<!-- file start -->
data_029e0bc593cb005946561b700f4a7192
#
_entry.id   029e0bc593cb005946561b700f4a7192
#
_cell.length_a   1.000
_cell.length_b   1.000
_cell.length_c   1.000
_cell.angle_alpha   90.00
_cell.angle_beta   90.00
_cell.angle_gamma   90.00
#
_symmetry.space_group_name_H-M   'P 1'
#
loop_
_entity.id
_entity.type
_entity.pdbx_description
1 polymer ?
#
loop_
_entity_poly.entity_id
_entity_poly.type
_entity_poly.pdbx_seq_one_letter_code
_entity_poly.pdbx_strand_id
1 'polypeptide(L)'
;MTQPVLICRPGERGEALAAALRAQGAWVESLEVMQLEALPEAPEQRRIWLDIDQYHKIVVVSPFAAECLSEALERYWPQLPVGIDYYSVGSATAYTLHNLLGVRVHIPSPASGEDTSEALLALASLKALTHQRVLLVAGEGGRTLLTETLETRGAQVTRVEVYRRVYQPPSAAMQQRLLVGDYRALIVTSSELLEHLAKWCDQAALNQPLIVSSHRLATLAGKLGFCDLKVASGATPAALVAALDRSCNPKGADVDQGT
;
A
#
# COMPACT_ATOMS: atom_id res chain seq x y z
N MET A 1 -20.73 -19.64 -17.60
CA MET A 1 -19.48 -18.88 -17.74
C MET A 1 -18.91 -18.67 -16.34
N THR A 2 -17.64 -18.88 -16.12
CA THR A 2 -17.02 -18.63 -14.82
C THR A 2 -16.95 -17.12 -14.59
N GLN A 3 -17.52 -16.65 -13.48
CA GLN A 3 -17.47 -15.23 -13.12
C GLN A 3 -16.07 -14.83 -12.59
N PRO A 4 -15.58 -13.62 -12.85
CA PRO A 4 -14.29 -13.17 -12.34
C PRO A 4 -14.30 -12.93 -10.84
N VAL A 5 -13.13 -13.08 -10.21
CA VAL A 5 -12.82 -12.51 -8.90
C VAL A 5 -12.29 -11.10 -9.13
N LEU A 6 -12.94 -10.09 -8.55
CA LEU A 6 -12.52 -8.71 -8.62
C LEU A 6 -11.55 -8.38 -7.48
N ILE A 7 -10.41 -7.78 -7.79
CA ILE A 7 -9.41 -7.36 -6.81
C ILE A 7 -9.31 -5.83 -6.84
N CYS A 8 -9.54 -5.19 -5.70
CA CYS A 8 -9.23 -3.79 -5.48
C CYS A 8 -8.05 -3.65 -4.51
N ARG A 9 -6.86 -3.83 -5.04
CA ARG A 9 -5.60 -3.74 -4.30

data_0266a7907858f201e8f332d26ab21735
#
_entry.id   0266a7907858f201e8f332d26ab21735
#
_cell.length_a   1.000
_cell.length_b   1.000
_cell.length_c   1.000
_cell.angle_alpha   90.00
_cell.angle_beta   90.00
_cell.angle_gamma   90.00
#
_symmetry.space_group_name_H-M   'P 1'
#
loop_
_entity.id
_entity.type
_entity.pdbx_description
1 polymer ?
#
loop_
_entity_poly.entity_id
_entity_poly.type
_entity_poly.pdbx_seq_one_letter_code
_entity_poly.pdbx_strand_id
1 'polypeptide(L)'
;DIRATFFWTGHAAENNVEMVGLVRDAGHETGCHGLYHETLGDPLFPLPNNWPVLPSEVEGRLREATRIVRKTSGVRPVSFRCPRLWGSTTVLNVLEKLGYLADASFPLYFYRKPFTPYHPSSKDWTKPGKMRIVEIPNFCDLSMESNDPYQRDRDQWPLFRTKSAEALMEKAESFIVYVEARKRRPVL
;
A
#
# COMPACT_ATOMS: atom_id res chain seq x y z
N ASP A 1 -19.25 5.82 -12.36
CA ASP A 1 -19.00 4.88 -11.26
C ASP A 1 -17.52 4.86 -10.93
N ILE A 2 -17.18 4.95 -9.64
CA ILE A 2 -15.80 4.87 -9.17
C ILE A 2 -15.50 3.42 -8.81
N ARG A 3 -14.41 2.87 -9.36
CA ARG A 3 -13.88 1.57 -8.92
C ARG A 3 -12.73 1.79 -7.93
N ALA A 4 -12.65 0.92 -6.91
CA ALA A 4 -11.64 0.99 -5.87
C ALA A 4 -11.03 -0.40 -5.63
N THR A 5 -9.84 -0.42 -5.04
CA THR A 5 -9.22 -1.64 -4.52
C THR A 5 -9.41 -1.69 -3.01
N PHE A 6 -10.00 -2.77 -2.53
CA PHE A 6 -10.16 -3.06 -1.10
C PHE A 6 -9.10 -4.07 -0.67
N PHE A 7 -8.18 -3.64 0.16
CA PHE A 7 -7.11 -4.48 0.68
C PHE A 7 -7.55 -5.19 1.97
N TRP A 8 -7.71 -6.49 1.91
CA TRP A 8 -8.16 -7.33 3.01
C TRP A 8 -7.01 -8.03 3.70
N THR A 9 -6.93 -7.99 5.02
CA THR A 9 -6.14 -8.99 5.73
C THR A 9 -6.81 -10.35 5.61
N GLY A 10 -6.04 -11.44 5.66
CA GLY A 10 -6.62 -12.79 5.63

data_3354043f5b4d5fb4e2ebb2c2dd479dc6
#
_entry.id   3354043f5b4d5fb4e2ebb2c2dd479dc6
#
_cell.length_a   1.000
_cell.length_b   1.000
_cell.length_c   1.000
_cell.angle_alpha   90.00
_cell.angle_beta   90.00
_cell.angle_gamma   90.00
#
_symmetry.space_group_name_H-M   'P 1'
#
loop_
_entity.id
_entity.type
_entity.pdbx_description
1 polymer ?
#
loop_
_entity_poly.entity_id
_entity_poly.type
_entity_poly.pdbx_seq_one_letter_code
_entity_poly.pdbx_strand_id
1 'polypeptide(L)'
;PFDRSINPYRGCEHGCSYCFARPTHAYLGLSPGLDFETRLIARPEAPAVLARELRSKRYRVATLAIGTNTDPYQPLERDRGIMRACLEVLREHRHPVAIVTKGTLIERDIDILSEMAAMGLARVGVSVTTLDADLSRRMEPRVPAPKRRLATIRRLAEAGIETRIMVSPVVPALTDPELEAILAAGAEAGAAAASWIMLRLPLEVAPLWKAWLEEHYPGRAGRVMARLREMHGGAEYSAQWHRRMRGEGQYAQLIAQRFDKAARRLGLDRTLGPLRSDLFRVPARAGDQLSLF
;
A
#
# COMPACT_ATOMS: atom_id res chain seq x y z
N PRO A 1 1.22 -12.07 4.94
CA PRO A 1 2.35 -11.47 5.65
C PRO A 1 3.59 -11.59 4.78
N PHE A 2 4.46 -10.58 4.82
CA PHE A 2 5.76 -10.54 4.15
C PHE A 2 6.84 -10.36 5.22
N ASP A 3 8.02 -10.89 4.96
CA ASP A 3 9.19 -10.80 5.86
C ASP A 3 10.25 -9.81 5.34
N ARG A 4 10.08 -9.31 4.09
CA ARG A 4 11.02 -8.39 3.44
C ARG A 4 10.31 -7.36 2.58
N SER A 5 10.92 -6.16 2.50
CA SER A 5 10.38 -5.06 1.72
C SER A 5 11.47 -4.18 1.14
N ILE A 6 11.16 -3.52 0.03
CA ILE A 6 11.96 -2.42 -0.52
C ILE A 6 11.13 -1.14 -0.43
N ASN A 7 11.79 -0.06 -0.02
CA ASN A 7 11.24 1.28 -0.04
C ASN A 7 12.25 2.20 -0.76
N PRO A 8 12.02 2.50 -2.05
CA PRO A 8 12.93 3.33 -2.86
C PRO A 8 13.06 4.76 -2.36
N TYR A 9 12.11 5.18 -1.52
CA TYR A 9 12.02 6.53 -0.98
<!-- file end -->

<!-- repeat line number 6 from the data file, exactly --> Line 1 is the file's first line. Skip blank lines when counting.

_cell.length_b   1.000